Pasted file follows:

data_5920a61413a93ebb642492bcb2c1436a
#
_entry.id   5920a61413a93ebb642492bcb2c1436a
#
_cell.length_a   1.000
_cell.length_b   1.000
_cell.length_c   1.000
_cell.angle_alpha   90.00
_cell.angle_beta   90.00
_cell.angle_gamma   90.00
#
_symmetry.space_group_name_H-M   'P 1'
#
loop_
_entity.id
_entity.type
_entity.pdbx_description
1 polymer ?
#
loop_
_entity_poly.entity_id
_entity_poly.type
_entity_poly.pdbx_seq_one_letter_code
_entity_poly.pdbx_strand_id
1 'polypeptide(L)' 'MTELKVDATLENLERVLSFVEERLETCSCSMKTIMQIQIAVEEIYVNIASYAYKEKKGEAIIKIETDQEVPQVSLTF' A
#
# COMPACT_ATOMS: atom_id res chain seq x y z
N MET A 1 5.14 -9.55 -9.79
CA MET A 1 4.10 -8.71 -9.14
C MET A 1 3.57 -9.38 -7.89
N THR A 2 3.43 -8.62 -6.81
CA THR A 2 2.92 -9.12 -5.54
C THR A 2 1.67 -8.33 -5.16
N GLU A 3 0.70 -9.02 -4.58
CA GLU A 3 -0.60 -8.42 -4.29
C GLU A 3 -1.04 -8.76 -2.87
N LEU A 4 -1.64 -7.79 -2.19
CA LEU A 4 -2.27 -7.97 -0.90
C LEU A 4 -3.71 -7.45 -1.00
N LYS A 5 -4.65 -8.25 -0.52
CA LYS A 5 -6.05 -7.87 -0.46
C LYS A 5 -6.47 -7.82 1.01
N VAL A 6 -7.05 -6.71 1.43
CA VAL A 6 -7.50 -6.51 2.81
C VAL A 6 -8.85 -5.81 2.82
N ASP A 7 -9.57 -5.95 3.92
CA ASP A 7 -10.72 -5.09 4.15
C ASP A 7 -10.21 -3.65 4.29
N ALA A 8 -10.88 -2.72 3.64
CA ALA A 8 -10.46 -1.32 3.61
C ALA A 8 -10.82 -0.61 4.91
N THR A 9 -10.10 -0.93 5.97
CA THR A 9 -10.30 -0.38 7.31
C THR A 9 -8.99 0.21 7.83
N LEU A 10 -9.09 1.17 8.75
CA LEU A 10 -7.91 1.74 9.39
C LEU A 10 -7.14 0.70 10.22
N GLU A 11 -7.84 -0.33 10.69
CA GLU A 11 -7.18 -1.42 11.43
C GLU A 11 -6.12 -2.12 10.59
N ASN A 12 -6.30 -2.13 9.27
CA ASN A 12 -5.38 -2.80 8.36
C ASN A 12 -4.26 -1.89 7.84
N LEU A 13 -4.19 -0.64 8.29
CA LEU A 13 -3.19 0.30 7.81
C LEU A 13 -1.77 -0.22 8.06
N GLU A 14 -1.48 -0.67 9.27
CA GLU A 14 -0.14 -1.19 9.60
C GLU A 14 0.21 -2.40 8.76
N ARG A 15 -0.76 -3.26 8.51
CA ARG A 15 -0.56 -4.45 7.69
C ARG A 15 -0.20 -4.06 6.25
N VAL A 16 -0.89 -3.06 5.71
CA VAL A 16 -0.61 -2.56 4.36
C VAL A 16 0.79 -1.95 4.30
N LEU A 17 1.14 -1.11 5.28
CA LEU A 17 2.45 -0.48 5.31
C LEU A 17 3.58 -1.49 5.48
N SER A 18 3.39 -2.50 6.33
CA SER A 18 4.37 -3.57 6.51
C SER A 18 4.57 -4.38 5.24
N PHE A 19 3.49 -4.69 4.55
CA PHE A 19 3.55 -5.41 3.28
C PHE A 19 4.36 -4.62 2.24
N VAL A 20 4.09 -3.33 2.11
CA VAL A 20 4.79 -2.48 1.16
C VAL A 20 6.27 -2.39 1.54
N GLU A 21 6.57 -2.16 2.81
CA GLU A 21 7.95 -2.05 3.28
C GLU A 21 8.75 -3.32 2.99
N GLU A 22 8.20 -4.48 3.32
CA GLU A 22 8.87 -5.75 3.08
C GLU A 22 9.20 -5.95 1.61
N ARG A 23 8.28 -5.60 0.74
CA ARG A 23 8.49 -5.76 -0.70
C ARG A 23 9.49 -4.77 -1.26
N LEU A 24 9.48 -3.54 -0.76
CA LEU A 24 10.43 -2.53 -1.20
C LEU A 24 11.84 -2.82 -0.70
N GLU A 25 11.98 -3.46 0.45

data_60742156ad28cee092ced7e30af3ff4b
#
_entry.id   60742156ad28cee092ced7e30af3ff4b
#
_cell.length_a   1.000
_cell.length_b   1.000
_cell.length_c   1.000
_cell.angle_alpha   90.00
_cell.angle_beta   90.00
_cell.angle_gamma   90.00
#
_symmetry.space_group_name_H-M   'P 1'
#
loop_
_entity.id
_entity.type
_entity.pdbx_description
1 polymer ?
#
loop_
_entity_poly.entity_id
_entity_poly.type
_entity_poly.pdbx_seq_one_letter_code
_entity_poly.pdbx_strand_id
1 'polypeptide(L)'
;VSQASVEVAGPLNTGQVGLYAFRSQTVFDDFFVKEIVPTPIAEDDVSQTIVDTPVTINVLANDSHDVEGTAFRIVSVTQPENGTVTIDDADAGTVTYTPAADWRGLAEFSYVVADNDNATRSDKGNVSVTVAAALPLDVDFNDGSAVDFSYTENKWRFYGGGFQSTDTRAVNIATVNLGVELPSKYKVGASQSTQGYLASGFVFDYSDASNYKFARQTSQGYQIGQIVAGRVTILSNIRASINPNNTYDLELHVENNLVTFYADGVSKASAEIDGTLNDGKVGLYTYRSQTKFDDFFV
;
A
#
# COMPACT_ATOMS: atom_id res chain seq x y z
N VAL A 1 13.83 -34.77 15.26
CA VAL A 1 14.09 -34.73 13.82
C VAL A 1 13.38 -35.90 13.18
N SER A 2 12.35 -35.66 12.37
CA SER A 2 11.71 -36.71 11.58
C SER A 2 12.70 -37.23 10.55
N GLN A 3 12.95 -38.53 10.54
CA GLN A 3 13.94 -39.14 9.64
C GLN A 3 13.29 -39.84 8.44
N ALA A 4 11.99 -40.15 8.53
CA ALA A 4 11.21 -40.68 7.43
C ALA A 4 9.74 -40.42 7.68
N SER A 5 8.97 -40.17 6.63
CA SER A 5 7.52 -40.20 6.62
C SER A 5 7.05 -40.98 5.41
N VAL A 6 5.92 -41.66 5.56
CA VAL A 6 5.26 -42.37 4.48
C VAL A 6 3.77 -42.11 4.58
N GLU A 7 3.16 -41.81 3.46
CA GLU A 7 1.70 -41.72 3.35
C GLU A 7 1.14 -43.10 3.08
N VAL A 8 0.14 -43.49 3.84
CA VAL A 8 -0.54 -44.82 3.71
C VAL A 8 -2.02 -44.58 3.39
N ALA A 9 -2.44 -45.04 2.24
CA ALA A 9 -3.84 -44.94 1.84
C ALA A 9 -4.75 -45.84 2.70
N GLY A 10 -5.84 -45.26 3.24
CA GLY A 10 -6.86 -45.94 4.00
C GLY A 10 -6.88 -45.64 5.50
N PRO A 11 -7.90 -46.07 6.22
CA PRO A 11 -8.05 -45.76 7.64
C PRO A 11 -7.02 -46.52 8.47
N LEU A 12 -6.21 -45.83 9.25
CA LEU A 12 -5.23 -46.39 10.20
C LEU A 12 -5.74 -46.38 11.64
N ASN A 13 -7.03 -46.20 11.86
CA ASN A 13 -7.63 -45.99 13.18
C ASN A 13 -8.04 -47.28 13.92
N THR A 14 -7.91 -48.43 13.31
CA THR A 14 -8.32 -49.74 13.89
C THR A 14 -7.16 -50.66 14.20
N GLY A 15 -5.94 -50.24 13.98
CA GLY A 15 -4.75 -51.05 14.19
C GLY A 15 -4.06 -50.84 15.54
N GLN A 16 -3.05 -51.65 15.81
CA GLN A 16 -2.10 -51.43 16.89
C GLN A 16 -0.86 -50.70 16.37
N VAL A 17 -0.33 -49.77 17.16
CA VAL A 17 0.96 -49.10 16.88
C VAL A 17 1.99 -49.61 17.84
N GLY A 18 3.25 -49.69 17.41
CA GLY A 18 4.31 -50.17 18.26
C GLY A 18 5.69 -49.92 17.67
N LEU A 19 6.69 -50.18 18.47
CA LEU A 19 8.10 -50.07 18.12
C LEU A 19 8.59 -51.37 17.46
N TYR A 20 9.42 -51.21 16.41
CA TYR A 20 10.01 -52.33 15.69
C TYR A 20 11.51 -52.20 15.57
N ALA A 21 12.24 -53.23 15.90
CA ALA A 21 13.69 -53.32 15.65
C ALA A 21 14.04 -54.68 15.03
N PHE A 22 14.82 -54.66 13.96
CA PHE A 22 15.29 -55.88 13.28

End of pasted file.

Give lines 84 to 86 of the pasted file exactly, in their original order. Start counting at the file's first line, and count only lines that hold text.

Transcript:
C PHE A 19 4.36 -4.62 2.24
N VAL A 20 4.09 -3.33 2.11
CA VAL A 20 4.79 -2.48 1.16